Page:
Happ allowed six runs (five earned) and eight hits with three walks and three strikeouts in the Mariners’ 6-4 loss to the San Diego Padres but was satisfied with his pitch count.
PEORIA, Ariz. — J.A. Happ has heard the line used by his fellow pitchers hundreds of times. He knows it isn’t what people want to hear, and really it isn’t what he wants to say.
But after failing to get out of the fourth inning of his start Tuesday at Peoria Stadium, it was one of the positives he could take from it.
Happ allowed six runs (five earned) and eight hits with three walks and three strikeouts in the Mariners’ 6-4 loss to the San Diego Padres.
Padres 6, Mariners 4
Notable: At Peoria Stadium, Mariners starter J.A. Happ was less than stellar in his outing, failing to make it out of the fourth inning and giving up six runs (five earned) and eight hits with three walks and three strikeouts. He left with two outs in the fourth inning. ... Austin Jackson had a double and an RBI single. ... Endy Chavez came off the bench and ripped an RBI double to left-center. ... Relievers Mark Lowe, Fernando Rodney, Tom Wilhelmsen and Joe Saunders combined to pitch 51/3 scoreless innings, with four hits and no walks,
Player of the game: Seth Smith, acquired from the Padres in the offseason, drove in the Mariners’ first two runs. He singled home Austin Jackson in the first inning and hit a solo homer in the third inning off San Diego starter Andrew Cashner.
Quotable: “He probably fatigued a little bit, but this is spring training. He didn’t look good. But he got the pitch count to 80, which was good.” — Mariners manager Lloyd McClendon, on Happ.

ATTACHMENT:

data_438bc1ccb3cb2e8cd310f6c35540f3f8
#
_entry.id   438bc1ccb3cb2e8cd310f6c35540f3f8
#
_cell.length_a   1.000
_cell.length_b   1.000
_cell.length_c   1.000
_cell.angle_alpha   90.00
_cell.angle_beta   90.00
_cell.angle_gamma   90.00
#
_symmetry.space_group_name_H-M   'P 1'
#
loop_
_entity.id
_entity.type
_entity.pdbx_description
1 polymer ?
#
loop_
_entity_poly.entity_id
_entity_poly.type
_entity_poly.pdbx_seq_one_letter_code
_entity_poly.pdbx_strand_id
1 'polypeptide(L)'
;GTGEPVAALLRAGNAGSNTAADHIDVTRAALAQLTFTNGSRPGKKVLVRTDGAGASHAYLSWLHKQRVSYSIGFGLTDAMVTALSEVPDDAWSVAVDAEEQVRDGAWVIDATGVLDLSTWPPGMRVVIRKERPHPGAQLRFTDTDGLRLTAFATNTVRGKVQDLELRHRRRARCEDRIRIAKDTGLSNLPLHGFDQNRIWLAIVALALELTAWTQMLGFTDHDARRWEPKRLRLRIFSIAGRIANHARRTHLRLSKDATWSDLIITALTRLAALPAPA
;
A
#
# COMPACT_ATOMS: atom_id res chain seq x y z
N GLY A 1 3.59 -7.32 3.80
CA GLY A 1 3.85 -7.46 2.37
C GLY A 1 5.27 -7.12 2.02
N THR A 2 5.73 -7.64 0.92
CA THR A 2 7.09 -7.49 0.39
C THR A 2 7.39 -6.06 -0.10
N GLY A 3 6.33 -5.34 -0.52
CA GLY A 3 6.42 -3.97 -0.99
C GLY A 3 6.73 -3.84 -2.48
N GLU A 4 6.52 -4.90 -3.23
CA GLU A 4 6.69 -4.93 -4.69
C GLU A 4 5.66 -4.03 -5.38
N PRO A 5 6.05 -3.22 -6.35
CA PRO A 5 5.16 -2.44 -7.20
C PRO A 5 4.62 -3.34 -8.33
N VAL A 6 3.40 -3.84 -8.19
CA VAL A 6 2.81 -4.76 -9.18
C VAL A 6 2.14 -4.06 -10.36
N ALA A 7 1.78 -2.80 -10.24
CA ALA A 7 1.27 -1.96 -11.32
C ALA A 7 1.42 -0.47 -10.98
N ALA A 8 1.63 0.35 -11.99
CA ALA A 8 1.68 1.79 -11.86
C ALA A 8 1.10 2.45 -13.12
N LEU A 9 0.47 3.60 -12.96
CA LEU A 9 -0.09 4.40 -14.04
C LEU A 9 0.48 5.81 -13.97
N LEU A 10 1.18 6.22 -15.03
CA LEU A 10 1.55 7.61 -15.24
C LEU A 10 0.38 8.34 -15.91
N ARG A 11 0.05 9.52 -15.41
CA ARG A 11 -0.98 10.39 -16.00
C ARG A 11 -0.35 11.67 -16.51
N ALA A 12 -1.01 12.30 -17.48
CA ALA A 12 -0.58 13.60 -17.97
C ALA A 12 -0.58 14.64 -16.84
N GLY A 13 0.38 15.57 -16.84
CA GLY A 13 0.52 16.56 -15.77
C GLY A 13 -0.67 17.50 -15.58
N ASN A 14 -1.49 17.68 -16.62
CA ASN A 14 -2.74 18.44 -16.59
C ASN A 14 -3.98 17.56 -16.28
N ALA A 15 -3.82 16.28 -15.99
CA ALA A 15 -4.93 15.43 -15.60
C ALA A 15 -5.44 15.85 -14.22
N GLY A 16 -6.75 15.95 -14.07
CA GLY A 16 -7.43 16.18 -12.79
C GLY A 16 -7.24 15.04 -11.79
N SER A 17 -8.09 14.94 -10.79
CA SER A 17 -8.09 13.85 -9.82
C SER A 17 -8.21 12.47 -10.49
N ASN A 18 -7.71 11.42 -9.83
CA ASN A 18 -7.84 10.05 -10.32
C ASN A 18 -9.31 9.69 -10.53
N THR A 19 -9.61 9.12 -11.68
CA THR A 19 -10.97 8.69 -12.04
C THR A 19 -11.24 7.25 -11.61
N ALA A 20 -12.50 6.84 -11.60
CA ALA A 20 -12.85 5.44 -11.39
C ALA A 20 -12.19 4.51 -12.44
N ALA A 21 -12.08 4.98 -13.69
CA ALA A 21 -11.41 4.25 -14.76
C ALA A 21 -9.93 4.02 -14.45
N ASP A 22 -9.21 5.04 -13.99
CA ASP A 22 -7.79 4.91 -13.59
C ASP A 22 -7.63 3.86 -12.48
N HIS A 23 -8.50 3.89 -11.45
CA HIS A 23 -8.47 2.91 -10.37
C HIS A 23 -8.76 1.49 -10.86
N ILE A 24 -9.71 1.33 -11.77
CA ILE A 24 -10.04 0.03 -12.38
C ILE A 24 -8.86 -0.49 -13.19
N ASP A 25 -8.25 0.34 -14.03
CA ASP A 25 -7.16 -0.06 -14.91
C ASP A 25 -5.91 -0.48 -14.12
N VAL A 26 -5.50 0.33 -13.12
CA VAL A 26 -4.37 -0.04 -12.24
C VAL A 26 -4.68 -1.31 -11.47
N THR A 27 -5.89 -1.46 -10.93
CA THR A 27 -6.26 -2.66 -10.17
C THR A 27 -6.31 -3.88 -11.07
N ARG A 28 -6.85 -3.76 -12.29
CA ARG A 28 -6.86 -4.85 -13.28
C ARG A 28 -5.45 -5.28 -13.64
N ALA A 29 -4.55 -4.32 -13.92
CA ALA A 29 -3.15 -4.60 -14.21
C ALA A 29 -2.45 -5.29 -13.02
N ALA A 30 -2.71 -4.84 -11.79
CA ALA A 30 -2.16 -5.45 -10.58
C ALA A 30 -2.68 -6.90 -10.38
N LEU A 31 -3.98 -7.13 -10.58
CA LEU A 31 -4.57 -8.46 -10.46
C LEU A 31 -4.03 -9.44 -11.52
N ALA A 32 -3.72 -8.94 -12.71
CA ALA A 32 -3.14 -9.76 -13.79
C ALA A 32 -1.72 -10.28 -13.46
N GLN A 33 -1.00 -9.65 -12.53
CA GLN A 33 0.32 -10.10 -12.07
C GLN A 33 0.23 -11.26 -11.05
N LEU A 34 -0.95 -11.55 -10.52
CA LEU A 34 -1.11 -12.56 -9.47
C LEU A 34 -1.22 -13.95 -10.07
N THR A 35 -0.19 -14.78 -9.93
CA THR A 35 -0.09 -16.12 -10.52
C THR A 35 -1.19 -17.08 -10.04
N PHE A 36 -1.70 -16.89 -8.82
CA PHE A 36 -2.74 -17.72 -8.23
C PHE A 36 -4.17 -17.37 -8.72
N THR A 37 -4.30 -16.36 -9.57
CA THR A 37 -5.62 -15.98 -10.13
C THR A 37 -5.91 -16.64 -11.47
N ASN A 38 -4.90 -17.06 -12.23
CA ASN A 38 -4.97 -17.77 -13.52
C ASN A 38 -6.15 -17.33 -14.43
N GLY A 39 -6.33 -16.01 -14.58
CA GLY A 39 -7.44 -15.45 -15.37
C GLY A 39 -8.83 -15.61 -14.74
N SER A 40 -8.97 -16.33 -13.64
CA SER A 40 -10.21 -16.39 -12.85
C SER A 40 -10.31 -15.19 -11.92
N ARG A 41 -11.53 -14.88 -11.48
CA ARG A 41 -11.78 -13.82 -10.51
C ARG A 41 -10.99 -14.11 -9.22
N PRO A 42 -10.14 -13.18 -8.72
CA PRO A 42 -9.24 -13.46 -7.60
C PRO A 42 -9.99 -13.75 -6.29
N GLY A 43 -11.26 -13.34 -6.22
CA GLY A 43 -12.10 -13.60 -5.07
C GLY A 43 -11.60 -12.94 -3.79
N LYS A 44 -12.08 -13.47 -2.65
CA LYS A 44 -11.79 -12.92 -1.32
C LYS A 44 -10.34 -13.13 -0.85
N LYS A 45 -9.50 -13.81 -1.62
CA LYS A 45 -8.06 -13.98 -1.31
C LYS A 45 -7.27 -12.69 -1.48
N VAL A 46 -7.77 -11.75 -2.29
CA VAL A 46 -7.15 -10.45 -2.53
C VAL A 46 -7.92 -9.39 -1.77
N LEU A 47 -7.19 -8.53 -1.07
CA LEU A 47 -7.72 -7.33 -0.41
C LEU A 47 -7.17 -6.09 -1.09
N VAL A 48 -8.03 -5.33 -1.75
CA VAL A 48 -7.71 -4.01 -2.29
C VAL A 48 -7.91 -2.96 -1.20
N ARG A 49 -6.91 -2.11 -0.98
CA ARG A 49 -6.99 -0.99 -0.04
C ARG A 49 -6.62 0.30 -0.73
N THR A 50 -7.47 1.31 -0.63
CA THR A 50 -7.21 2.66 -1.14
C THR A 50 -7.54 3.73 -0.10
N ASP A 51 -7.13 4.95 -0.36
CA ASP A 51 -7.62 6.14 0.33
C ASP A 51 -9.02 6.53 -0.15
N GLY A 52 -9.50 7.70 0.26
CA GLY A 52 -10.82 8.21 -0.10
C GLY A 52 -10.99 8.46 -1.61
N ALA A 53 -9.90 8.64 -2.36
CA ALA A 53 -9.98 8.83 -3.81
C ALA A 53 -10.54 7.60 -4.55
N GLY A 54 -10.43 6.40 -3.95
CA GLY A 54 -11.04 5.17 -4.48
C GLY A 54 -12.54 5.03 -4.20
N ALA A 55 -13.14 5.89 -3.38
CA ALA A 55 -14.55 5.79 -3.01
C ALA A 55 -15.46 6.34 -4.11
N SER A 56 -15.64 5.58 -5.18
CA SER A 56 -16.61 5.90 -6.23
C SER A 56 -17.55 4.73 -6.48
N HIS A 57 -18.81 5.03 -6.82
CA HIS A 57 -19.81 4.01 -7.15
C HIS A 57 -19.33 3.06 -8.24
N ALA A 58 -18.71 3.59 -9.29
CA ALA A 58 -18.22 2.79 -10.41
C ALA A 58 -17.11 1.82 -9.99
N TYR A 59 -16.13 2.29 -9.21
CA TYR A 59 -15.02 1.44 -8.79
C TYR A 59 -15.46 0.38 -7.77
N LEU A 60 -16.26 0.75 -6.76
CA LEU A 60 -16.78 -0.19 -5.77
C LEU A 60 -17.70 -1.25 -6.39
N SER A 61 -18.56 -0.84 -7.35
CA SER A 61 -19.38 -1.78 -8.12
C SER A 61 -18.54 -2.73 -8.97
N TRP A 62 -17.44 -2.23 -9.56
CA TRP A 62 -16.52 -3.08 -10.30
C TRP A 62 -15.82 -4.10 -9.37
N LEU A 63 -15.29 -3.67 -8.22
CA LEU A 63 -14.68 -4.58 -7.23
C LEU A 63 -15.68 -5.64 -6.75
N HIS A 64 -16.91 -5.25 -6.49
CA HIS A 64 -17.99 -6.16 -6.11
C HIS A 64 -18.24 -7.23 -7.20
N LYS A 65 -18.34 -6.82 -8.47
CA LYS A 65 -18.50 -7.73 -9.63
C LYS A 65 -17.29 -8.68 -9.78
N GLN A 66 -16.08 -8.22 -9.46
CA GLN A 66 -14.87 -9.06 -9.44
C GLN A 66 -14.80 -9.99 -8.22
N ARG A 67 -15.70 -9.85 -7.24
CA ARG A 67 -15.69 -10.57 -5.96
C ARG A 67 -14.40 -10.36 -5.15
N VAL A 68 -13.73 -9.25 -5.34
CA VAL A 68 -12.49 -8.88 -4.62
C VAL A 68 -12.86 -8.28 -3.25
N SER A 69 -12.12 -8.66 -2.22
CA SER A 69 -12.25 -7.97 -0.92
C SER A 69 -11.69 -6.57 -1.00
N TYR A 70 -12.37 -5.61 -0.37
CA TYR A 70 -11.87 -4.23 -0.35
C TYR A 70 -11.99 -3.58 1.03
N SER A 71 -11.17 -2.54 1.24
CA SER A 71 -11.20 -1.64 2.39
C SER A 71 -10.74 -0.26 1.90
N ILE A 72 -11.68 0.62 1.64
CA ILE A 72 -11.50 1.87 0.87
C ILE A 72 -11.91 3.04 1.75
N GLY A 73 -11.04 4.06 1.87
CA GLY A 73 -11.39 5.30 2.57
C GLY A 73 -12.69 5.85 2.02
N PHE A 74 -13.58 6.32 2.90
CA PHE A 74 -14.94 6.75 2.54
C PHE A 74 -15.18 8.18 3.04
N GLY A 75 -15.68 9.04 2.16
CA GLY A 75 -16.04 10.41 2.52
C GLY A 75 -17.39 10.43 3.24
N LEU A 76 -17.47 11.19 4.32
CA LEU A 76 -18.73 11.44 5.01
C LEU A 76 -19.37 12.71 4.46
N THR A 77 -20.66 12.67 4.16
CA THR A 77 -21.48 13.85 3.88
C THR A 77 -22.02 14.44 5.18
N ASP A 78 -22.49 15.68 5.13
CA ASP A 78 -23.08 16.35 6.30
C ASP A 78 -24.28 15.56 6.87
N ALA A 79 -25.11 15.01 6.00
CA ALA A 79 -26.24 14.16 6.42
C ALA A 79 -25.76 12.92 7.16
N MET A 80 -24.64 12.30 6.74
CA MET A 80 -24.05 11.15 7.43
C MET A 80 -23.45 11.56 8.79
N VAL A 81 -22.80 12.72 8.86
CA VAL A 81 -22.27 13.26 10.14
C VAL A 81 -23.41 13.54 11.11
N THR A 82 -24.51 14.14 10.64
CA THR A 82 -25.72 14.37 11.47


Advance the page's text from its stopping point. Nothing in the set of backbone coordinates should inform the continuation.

On tap: The Mariners (9-10-2) host the Chicago Cubs at Peoria Stadium on Wednesday night. Right-hander Taijuan Walker will get the start for Seattle, and the Cubs will send lefty Travis Wood to the mound. The game will be televised on ROOT Sports and MLB.TV and broadcast on ESPN 710 and mariners.com.
“I got the pitches in,” Happ said of his pitch count. “And I hate saying that. And that’s not what I want. But when you look at it, that’s what I have to take from this.”
Most Read Sports Stories
- Analysis: Does Russell Wilson really want to leave the Seahawks for the New York Giants?
- Seahawks mailbag: Earl Thomas comp picks and what to do about special teams
- Patriots owner Kraft denies charges of soliciting prostitute VIEW
- Five things to know about Husky great Myles Gaskin entering the NFL combine
- Mariners score court victory to have Lorena Martin discrimination case heard in private arbitration
It was far from a meltdown. The Mariners made two errors behind him, and there were a couple of marginal plays that, if made, could have helped.
“The result was ugly,” he said. “They poked a few through, and then they got the big hit. I don’t think it was an absolute disaster. I certainly could have been sharper.”
The big hit was Justin Upton’s two-run homer in a three-run third inning. Happ already had allowed three runs in the second on three hits, a walk and an error.
“I think I got a little mechanical when I started off not as sharp,” he said. “I think I need to go the other way and go more athletic and just let your body take over. But that’s something I have to be able to adjust to quicker.”
Manager Lloyd McClendon tried to maintain perspective.
“We got the pitch count up (to 80) — that’s the positive,” McClendon said. “It’s spring training. It wasn’t pretty, but I think we all know he’s better than that.”